Croatia’s capital Zagreb is situated on the slopes of Medvednica Mountain, a beautiful nature park that hides many treasures. One of those treasures is Zrinski mine, today open as a touristic attraction. Zrinski mine is located near the Grafičar mountain lodge in an area called the Mining Garden. In this old abandoned mine, galena has been mined since the 16th century. Galena, also called lead glance, a lead sulphide, is the most important lead ore. This mineral regularly contains silver impurities and is often mined as silver ore, and for this purpose, it was also mined in the Zrinski mine.


At the entrance to the mine there is a plaque with the inscription “SRETNO” (“good luck“ in Croatian). Namely, the miners used to greet each other with “good luck” before going down into the pit, with the desire to avoid many dangers to which they were exposed underground. Although the progress of mechanization and excavation methods significantly increased the safety of work in the mines, “good luck” has remained a traditional greeting of miners in many mines around the world.

The entrance to the Zrinski mine

Besides the statue of St. Barbara, an early Christian martyr, protector of miners and other dangerous occupations, illustrations depicting exploration and mining from Agricola’s masterpiece De Re Metallica are also found at the entrance of the mine. One illustration shows the field prospecting, which began by searching for an ore vein with a dowsing rod. The dowsers were walking in the field, looking for an ore vein, and when they found it, the mining of ore began. This method may seem strange, but one should keep in mind that mining in the Zrinski mine began as early as 1527, when Nikola III Zrinski gave the citizens of Zagreb the right to mine on the Medvednica Mt.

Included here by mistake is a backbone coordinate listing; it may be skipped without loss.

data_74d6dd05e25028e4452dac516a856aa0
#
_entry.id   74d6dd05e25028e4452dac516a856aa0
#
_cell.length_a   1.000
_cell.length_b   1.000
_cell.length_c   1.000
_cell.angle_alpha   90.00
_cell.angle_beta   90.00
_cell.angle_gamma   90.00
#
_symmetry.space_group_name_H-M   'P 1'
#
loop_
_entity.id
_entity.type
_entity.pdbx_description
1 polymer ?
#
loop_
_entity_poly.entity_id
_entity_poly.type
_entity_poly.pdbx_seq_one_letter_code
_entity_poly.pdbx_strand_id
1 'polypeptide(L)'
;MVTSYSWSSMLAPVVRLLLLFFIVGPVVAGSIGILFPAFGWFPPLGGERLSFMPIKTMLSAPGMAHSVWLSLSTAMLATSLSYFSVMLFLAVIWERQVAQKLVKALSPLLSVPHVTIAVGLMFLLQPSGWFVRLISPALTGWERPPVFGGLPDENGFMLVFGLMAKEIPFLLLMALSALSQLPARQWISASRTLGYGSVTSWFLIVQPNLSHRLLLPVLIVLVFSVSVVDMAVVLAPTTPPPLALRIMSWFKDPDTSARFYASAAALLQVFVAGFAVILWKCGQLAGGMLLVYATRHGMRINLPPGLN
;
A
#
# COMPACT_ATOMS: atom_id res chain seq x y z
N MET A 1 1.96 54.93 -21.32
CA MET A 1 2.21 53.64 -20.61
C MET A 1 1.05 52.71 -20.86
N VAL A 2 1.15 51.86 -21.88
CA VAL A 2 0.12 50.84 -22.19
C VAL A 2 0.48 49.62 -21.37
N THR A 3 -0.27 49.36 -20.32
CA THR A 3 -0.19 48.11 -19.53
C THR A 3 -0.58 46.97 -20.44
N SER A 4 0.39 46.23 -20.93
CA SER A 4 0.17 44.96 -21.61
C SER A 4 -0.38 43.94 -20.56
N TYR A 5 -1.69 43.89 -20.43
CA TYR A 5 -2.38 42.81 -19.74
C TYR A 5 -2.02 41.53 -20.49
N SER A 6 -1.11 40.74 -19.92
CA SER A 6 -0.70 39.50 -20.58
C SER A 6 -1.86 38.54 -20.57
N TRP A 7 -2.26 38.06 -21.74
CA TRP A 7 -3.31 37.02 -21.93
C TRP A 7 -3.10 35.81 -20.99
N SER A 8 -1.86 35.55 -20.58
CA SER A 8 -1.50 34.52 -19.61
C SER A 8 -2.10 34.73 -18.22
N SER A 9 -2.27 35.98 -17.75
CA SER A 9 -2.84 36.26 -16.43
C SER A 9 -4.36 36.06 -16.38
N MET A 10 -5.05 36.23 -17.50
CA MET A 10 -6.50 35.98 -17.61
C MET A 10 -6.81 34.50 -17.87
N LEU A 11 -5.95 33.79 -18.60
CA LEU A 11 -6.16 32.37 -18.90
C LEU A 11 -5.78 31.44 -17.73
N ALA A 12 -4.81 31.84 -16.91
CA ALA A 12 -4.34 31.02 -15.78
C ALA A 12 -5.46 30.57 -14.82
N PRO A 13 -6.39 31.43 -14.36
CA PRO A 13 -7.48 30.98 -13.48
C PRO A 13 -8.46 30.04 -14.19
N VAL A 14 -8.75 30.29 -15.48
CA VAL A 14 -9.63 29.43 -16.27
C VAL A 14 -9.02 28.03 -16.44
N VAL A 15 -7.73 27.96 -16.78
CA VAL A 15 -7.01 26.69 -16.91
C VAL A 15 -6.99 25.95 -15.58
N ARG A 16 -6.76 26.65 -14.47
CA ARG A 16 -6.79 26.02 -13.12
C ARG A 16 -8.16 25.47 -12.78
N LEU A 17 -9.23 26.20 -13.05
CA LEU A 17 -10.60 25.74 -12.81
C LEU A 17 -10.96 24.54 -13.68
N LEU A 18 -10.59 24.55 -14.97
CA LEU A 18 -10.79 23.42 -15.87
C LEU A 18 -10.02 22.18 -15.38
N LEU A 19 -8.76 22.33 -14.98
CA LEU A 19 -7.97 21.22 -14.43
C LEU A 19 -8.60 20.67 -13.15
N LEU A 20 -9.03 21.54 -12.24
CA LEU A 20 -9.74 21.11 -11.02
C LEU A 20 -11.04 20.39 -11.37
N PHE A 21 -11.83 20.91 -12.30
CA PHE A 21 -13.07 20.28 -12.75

Along with the illustrations, there are traditional mining tools – cramps and hammers of various sizes which miners used to extract large quantities of ore; it was necessary to dig a ton of galena to get only half a kilogram of silver.

Going down the wooden stairs that are installed in the old shaft, visitors enter the underground part of the mine where the map of the adits (mining tunnels) is exhibited. All adits have female names, and today their total length is about 150 meters. Unfortunately, some of them have collapsed and the tourist tour takes place through the three remaining adits. Next to the map of the adits stands a statue of a Bergmeister – the mine manager who oversaw the miners’ work.

Going further into the mine, one can see the collapsed adit Ingrid where wooden support didn’t uphold the rocks in the mine ceiling. In the Zrinski mine, galena is found in the form of veins and lenses, mostly within dolomite, calcium magnesium carbonate, which is prone to fracturing and dissolution, resulting in a drastic decrease of its mechanical properties.

Collapsed wooden support of the adit Ingrid

The adits of the mine Zrinski are very narrow and low, not because people in medieval times were shorter than us as recent studies suggest that they were of similar height as we are today, but because the miners were always bent while digging the ore. In one of the remaining adits, there is a statue depicting a miner breaking the rock with a hammer.

A statue of a miner at work

Going towards the exit of the mine, the visitors can see the statue of a miner transporting the ore with a special wooden wheelbarrow. Also, the visitors can hear the conversation of Bergmeister and miners in the adit which ends with a vertical shaft connecting the adit with the surface, enabling the transport of the ore using pullies.

The exit of the mine Zrinski has vertical bars, enabling the entrance of bats. Namely, the average year temperature in the mine is around 10˚C, which is warm enough for bats’ hibernation.

The mine exits into the interesting part of the Mining Garden, where entrances of other old collapsed adits can be seen. Also, the galena mineral is exposed by the exit, while it is not exposed anywhere else within the mine.

Galena within the dolomite at the exit of the Zrinski mine

In conclusion, the Zrinski mine is an interesting stop point for hikers and trekkers and an indispensable location for those who are interested in the history of Zagreb or the geology of Medvednica Mt.

For further information, we invite you to join us on a virtual fieldtrip to the mine:

This article has been published in the December 2021 edition of the ENGIE Magazine.